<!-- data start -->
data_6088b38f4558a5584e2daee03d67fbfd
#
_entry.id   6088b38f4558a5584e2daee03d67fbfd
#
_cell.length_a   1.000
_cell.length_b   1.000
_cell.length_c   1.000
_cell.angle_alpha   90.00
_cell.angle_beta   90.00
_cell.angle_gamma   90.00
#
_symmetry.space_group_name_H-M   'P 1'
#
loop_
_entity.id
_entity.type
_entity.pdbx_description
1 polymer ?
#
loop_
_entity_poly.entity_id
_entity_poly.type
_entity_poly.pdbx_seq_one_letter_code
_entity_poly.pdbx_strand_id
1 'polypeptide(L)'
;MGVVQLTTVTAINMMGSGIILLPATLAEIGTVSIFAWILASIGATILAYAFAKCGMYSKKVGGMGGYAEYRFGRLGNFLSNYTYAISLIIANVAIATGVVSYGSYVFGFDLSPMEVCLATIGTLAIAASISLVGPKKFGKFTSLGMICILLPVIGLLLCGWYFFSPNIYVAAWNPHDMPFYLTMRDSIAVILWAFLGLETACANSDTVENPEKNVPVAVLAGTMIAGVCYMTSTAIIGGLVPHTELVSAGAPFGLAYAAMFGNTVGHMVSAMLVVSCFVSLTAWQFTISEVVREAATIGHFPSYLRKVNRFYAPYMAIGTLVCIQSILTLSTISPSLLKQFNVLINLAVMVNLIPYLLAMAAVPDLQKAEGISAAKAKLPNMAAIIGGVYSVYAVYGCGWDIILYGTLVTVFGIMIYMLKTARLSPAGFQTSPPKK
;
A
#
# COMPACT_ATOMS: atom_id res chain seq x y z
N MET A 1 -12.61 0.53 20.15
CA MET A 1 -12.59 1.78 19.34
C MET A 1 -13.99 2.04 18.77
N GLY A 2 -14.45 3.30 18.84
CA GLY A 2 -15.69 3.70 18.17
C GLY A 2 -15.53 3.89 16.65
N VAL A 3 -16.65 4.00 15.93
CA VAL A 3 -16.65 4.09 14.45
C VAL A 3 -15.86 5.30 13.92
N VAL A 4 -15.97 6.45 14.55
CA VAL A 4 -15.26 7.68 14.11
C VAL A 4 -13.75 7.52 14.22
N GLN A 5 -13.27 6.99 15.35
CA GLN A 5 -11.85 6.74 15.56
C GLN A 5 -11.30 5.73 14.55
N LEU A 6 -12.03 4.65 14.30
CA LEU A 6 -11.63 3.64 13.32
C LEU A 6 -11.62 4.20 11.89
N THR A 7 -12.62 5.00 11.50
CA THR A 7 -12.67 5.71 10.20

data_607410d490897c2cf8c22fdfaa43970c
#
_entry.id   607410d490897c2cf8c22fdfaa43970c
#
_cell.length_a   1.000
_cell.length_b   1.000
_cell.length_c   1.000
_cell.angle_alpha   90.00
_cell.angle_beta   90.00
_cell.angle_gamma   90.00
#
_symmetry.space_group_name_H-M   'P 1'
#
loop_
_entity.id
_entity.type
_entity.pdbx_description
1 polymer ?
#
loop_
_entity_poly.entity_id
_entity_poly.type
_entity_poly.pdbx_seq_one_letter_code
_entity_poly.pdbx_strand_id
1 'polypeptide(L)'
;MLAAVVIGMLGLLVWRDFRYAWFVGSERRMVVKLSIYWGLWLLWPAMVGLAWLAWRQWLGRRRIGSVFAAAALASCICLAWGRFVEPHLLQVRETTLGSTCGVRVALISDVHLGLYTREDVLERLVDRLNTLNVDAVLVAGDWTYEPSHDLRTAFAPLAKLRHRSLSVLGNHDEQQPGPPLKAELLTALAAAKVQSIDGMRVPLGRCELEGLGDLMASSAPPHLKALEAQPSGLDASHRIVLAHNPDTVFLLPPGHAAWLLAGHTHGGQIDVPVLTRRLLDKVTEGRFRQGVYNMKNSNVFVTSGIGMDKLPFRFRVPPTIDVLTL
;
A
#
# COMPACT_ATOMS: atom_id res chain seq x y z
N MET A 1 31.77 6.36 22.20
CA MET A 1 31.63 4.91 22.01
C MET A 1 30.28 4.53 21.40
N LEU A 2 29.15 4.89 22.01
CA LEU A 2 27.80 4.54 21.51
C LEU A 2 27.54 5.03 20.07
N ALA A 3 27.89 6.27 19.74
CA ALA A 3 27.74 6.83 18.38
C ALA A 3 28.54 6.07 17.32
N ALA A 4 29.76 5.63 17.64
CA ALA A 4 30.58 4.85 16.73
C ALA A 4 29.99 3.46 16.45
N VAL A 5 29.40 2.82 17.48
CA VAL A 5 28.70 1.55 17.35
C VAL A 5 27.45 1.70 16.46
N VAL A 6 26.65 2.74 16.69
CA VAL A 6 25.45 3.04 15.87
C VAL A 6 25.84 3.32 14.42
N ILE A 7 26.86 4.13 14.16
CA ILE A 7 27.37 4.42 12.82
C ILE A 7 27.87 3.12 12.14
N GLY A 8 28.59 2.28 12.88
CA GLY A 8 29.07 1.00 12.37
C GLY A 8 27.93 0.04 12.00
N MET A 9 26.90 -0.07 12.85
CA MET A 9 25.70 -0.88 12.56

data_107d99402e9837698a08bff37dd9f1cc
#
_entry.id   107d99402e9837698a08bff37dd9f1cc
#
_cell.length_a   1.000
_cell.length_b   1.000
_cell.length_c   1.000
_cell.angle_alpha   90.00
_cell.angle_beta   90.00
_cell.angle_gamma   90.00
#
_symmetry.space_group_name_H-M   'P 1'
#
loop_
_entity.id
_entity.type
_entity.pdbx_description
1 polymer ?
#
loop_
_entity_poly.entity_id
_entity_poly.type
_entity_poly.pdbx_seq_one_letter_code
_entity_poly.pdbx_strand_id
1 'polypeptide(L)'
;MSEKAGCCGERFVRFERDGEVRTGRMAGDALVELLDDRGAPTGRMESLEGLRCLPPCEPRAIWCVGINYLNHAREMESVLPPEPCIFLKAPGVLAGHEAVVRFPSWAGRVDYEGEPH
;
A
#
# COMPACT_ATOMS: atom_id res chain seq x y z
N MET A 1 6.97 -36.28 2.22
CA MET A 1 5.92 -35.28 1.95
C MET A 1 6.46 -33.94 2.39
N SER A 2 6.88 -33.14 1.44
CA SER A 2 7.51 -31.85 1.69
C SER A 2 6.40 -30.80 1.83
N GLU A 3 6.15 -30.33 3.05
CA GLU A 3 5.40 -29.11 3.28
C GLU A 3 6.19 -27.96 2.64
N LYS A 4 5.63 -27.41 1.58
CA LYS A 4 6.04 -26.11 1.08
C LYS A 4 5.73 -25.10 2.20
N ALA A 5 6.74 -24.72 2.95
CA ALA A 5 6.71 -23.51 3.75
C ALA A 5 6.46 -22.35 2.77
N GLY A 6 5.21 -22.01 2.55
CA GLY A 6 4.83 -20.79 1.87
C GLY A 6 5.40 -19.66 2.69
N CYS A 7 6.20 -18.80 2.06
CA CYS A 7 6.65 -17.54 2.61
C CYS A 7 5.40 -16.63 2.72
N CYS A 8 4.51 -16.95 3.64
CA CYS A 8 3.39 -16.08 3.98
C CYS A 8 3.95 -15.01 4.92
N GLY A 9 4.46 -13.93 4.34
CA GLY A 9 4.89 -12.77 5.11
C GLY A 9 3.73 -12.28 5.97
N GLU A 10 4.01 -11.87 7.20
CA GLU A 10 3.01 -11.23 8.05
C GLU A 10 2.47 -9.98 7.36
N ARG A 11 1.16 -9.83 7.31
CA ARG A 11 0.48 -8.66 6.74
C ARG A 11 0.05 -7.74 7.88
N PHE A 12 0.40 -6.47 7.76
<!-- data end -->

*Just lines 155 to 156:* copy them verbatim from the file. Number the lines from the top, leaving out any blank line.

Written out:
N CYS A 7 6.20 -18.80 2.06
CA CYS A 7 6.65 -17.54 2.61